The Trial of Margaret Clap
Margaret Clap was indicted for keeping a disorderly house in
which she procured and encouraged persons to commit sodomy. Her
house in the City of London had been under surveillance since 10
December 1725, and was raided in February 1726 ("1725"
in the old-style calendar, in which the new year did not begin until March) an incident which forms the
central chapter of my book Mother Clap's
Molly House: The Gay Subculture in England 1700-1830. She can
perhaps be characterized as the first "fag hag" to be
documented in British history. She seems to have run her molly
house more for pleasure than for profit. It was one of the most
popular molly houses in London, and had existed at least since
autumn 1724. In so far as Mother Clap went out to fetch liquor
(probably from the Bunch o'Grapes next door), her house
which bore no specific name was probably a private
residence rather than a public inn or tavern. Hints that it may
have been specifically organized as a house of prostitution are
very slim, and it is likely that she provided for herself simply
by letting out rooms, by taking a percentage on the spirits she
procured, and perhaps by accepting the occasional gift from a
grateful guest. One man, Thomas Phillips, had lived at her house
for two years, and he disappeared after the raid. All in all,
Margaret Clap seems to have enjoyed her clientele who
dubbed her "Mother Clap" and to have taken an
active interest in the gay subculture. She was found guilty as
charged and was sentenced to stand in the pillory in Smithfield
market, to pay a fine of 20 marks, and to two years'
imprisonment. During her punishment, she fell off the pillory
once and fainted several times. It is not known what became of
her, if indeed she survived prison.
Testimony at the Trial
SAMUEL STEVENS: On Sunday Night, the 14th of
November last, I went to the Prisoner's House in Field-lane in
Holbourn [in the City of London], where I found
between 40 and 50 Men making Love to one another, as they call'd
it. Sometimes they would sit in one anothers Laps, kissing in a
leud Manner, and using their Hand[s] indecently. Then they would
get up, Dance and make Curtsies, and mimick the Voices of Women.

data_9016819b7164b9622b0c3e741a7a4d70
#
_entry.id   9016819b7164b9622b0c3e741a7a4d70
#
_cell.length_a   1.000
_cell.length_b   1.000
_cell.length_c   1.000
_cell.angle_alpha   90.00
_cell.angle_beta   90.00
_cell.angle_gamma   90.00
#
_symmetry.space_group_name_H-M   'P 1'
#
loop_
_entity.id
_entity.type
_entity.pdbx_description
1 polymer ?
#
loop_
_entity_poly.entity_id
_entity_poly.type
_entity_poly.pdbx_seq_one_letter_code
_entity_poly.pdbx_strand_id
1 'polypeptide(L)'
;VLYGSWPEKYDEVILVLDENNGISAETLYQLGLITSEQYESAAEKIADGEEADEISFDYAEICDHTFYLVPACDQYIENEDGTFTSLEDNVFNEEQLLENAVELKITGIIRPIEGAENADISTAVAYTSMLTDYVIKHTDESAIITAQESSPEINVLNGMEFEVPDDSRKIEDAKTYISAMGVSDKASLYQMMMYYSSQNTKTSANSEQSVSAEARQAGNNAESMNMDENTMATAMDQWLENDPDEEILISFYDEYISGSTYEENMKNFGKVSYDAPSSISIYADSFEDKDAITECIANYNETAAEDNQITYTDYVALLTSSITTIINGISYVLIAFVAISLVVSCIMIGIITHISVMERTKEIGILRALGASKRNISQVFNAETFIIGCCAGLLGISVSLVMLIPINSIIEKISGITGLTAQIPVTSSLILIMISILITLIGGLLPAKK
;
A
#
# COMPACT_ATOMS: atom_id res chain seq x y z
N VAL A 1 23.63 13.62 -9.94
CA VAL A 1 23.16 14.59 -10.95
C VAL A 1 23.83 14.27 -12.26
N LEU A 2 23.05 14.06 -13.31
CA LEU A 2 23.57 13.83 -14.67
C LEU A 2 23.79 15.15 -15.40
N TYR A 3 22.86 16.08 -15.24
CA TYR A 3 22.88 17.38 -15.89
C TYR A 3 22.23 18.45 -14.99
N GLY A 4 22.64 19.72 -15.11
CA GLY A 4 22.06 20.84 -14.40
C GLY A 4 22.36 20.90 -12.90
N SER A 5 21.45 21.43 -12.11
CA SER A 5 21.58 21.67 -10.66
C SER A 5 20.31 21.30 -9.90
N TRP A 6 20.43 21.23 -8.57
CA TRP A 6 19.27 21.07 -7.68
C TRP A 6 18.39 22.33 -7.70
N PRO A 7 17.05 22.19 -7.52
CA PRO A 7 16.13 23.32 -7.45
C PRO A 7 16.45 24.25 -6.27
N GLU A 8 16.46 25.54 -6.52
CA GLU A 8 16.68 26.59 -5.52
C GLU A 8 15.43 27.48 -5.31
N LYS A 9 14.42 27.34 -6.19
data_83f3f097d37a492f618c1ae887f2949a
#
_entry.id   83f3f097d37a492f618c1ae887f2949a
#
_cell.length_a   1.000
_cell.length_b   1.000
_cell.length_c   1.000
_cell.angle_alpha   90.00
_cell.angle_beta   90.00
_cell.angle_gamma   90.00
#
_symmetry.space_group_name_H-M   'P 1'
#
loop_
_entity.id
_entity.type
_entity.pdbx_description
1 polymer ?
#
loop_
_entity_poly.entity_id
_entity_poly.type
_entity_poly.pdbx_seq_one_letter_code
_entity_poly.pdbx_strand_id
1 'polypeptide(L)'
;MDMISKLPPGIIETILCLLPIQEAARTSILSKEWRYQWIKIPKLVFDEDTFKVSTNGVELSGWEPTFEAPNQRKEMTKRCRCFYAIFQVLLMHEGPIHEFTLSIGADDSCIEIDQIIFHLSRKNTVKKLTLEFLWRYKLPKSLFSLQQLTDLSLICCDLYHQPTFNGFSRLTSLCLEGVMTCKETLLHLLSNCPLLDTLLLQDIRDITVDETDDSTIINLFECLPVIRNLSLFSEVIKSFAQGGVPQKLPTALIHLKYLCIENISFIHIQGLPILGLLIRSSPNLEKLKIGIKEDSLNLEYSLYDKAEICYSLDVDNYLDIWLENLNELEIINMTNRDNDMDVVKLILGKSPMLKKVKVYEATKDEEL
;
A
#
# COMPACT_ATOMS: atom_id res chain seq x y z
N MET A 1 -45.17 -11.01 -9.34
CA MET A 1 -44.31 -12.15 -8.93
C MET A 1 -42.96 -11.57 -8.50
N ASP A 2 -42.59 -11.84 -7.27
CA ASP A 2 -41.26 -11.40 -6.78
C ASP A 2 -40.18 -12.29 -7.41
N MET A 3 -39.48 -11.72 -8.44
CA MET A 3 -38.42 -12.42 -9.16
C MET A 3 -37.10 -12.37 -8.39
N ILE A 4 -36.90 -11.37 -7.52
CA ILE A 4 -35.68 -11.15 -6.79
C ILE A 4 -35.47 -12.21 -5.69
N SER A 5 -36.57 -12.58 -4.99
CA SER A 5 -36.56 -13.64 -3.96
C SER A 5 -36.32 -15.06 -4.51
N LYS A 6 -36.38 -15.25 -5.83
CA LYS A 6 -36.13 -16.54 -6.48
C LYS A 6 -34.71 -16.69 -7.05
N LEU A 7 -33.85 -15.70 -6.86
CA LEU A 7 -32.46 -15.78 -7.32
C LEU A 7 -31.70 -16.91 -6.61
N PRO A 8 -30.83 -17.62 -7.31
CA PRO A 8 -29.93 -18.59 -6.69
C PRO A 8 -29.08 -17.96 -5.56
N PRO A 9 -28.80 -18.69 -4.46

O, Fire, Sir! Pray Sir. Dear Sir.
Lord, how can you serve me so? I swear I'll cry
out. Your're a wicked Devil, and you're a bold
Face. Eh ye little dear Toad! Come, buss!
Then they'd hug, and play, and toy, and go out by Couples
into another Room on the same Floor, to be marry'd, as they
call'd it. The Door of that Room was kept by
Eccleston, who used to stand pimp for 'em to prevent any
Body from disturbing them in their Diversions. When they came
out, they used to brag, in plain Terms, of what they had been
doing. As for the Prisoner, she was present all the Time, except
when she went out to fetch Liquors. There was among them Will
Griffin, who has been since hang'd for Sodomy; and
Derwin, who had been carried before Sir
George Mertins* for Sodomitical Practices with a Link-Boy
[boy who carries a torch before gentleman to light their way in the streets at night].
Derwin brag'd how he had baffled the Link-boy's
Evidence; and the Prisoner at the same Time boasted that what she
had sworn before Sir George in Derwin's Behalf, was a great Means
of bringing him off [i.e. getting him acquitted].
I went to the same House on two or three Sunday Nights following,
and found much the same Practices as before. The Company talk'd
all manner of gross and vile Obscenity in the Prisoner's hearing,
and she appear'd to be wonderfully pleas'd with it.
[ * Sir George Mertins was Lord Mayor in the previous year. On 23 October 1725 Mist's Weekly Journal reported: "Yesterday the Common-Council voted Sir George Merttins [sic] the Thanks of that Court for his just Administration in the Office of Lord Mayor." ]
[Constable JOSEPH SELLERS confirmed this
testimony, and noted that 40 mollies were arrested and imprisoned
following the raid on Mother Clap's.]
MARGARET CLAP: As for Derwin's being carried
before Sir George Mertins,* it was only for a Quarrel. I hope it
will be consider'd that I am a Woman, and therefore it cannot be
thought that I would ever be concern'd in such Practices.
SOURCES: Select Trials, 1742, 2nd ed., vol. 3,
pp. 37-8. Her pillorying is reported in The London
Journal, 30 July 1726.
CITATION: If you cite this Web page, please use the following citation:
Rictor Norton (Ed.), "The Trial of Margaret Clap, 1726",
Homosexuality in Eighteenth-Century England: A Sourcebook. 5 June 2002, updated 20 June 2008